慈濟傳播人文志業基金會
A Wretched Limbo

Jordan borders Syria on the north, with the 375-kilometer (235-mile) border between the two nations stretching through a seemingly endless, uninhabited desert.

Taking advantage now of the clearer days and warmer nights, wave upon wave of Syrians are fleeing bloodshed and turmoil in their country and seeking refuge in Jordan. With few belongings, they walk through the desert by day and sleep by night in simple tents they carry with them. It takes them three to five days to reach the border crossings at Rokban or Hadalat.

The Jordanian government says that refugees pose a security threat because some come from areas controlled by the extremist Islamic State group, and so the refugees need to be vetted before they are admitted. While waiting to be formally admitted into Jordan, they have to live in tents on the Syrian side of the border. They are allowed to enter Jordan only at designated times during the day to obtain water, food, or medical treatment. Older people, women, and children are given priority.

The number of refugees has risen in recent months. In early May 2016, Rokban had 52,000 stranded refugees and Hadalat had 7,200. With so many people to care for, the UNHCR has urged aid organizations to help. In response, Tzu Chi volunteers in Amman made three trips to Hadalat between February and May to distribute necessities.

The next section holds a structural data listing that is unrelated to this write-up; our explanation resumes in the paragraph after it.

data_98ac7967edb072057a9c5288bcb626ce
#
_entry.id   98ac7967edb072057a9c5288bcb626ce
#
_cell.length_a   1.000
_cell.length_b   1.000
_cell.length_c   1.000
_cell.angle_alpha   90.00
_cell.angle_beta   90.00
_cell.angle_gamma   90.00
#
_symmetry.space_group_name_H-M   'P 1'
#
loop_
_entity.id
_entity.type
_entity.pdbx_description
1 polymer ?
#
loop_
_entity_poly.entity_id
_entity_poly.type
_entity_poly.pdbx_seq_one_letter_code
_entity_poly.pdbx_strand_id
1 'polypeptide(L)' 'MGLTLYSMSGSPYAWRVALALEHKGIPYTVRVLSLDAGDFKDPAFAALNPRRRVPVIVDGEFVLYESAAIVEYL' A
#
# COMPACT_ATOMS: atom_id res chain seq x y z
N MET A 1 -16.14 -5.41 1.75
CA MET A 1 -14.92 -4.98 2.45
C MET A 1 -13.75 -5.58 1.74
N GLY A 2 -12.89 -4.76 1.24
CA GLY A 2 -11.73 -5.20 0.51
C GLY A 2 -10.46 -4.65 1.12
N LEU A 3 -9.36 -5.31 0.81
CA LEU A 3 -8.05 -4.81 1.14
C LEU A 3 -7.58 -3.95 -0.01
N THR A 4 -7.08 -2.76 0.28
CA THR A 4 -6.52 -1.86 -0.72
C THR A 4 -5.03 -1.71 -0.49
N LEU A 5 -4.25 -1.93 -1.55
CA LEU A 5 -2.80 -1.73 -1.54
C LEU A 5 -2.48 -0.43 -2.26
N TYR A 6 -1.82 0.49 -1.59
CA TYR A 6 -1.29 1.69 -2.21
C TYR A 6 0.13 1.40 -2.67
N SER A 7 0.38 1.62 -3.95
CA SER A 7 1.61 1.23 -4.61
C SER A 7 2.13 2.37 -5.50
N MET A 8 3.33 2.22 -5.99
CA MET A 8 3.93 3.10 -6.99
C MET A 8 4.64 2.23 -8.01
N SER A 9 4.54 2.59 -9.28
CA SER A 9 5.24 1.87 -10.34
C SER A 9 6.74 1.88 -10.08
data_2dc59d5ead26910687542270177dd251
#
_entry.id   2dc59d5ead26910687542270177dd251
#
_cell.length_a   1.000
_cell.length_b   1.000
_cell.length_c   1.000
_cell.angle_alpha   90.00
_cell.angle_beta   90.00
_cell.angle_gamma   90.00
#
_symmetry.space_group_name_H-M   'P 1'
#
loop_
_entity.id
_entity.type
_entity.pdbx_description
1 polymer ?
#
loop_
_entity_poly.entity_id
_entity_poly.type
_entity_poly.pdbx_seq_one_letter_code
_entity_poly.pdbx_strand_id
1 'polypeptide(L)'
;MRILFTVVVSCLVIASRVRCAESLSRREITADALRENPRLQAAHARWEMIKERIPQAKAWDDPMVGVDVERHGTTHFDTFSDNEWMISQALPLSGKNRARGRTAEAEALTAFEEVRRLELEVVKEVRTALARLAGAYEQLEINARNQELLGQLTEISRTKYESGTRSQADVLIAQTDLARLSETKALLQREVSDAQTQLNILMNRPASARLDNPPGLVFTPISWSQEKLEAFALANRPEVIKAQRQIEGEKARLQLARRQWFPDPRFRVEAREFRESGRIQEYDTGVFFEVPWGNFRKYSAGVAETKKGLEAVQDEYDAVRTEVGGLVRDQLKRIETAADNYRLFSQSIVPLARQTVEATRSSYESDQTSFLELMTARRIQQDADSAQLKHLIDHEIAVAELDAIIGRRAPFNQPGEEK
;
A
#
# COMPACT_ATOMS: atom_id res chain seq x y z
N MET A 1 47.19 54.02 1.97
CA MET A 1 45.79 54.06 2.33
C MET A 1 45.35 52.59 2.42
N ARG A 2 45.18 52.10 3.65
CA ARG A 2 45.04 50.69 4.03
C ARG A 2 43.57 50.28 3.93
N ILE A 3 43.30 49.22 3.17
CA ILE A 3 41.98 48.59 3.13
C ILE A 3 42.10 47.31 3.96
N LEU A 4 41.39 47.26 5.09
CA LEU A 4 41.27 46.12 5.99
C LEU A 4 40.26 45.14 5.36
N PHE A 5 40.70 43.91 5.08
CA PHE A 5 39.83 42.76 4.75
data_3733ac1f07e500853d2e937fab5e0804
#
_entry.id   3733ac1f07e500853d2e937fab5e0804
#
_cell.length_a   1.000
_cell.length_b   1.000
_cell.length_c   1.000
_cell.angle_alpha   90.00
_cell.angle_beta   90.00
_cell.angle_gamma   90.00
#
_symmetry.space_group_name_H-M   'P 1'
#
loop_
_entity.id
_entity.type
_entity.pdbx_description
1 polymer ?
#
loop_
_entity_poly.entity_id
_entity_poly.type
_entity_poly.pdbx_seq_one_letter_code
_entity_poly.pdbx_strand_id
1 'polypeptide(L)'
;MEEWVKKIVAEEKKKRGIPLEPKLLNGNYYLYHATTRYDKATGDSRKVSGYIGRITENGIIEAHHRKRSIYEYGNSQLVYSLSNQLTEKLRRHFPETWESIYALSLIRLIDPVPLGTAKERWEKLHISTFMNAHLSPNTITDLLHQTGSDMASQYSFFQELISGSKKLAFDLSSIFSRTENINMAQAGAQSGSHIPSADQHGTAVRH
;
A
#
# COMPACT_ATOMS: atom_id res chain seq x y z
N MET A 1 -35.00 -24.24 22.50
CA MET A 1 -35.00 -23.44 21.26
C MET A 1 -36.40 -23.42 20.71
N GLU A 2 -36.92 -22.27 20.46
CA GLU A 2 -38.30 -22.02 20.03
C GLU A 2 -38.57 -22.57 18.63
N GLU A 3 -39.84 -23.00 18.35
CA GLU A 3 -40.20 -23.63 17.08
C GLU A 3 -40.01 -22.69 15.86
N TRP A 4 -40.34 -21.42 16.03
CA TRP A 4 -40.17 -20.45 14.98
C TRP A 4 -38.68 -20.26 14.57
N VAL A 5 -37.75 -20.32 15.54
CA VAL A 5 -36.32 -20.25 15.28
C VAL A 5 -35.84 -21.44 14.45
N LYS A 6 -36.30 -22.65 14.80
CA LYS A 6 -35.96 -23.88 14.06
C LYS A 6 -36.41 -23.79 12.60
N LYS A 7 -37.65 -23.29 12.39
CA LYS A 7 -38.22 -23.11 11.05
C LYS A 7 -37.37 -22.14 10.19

In Hadalat, refugees stand or sit near “the berm,” a raised barrier of sand on one side of which is Jordan, and on the other side Syria. The refugees wait here to receive supplies or, more importantly, to be admitted into Jordan. The wait under the hot sun is hard. People are restless. A hundred Jordanian soldiers are on hand to keep order.

A DROP IN THE BUCKET

It is May, and the temperature at noon is around 37° Celsius (99° Fahrenheit). Sweaty and thirsty, these refugees wait in the stifling heat for their rations of water. For a period of time, there were just 7,000 liters (1,850 gallons) of water a day for 12,000 refugees. That comes out to a mere 580 milliliters (20 fluid ounces) per person per day. That’s scarcely enough for people under normal conditions, never mind those sweltering under the scorching sun.

AID FOR THE WAIT

Refugees at the border carry boxes of daily necessities that they have just received from a Jordanian aid organization. They rely on such aid to tide them over until they are admitted into Jordan.

MEDICAL AID

In these tents put up by the International Red Cross, refugees can receive basic medical care for things like snake or scorpion bites or heat-related conditions.

HIT THE BOOKS

Children comprise a large part of the refugee population at the border. Adult refugees provide them with classroom instruction, while Tzu Chi volunteers have provided books and school supplies.

 

Fall 2016